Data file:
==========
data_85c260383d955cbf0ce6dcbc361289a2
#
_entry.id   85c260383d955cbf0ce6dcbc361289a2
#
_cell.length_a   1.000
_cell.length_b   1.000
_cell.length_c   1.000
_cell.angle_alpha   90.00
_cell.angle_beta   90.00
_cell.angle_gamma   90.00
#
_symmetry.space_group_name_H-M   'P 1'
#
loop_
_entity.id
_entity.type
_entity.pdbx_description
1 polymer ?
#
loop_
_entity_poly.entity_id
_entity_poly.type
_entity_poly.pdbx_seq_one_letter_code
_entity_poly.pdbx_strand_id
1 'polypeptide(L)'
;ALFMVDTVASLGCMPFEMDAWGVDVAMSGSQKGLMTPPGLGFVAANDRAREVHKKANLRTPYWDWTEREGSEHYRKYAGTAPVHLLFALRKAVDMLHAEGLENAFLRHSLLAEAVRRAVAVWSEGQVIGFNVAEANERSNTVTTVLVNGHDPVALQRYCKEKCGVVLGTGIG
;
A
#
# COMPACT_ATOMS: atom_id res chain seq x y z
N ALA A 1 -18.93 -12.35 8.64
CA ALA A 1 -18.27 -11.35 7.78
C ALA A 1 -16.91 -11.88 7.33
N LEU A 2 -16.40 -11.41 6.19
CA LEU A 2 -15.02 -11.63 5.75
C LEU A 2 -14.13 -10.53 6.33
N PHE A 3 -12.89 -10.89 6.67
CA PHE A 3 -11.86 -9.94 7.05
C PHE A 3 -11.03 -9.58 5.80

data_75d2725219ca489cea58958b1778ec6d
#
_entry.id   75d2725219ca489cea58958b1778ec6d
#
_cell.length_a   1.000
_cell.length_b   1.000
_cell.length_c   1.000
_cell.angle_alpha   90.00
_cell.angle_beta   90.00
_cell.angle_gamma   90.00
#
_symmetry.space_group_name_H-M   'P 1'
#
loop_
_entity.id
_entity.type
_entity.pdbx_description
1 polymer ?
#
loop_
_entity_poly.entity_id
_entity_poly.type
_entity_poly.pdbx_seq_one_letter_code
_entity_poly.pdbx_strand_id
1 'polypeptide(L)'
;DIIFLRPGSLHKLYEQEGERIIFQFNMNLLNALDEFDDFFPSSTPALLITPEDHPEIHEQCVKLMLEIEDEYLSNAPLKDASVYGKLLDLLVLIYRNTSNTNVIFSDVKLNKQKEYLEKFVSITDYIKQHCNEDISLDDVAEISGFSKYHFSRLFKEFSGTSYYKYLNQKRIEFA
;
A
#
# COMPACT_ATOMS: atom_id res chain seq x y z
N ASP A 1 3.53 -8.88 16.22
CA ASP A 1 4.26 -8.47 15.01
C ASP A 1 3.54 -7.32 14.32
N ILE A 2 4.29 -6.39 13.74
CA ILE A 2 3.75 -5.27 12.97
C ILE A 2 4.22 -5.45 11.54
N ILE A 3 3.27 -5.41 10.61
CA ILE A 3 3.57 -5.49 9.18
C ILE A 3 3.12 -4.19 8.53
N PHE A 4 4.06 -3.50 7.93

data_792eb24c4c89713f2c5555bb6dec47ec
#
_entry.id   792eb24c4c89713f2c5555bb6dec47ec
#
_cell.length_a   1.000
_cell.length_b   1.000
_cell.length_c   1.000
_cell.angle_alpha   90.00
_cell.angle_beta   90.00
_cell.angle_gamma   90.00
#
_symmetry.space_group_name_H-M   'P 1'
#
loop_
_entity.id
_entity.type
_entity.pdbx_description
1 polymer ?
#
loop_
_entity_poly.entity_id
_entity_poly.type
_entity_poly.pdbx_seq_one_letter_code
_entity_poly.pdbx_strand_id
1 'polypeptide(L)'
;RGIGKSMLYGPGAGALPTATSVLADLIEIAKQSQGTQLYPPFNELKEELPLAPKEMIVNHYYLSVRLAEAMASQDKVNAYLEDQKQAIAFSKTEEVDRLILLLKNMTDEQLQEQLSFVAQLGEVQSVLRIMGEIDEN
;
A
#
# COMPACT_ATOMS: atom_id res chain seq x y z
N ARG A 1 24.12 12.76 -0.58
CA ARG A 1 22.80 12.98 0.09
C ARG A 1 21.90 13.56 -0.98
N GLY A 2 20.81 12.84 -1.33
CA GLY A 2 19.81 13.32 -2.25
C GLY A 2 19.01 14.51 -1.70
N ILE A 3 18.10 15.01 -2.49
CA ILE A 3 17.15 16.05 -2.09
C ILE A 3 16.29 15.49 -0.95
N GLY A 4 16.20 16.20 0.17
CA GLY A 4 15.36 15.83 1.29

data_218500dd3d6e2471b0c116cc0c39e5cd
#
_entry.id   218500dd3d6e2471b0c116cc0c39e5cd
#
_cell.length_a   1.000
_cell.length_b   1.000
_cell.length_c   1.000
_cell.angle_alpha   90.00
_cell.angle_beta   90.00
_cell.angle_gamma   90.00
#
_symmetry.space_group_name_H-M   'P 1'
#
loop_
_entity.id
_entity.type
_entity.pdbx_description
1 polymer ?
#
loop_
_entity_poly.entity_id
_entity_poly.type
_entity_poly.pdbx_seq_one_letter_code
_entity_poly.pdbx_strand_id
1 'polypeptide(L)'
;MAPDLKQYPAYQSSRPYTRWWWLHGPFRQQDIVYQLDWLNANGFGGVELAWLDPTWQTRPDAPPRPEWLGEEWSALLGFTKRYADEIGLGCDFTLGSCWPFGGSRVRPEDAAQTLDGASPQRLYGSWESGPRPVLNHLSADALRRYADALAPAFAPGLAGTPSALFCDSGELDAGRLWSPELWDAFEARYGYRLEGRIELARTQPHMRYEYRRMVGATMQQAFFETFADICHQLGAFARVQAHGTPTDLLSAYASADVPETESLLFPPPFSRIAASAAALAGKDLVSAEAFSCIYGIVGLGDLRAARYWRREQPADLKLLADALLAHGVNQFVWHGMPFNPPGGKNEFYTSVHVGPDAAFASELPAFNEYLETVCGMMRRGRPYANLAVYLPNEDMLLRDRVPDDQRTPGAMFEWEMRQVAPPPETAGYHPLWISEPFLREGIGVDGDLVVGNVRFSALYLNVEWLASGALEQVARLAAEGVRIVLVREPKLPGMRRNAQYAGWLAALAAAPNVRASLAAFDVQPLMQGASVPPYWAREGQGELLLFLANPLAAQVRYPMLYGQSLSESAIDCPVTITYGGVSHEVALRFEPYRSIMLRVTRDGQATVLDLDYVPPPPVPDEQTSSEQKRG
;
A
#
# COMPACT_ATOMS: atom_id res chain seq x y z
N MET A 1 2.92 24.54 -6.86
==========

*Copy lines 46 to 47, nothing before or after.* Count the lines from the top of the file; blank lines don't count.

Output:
_cell.length_c   1.000
_cell.angle_alpha   90.00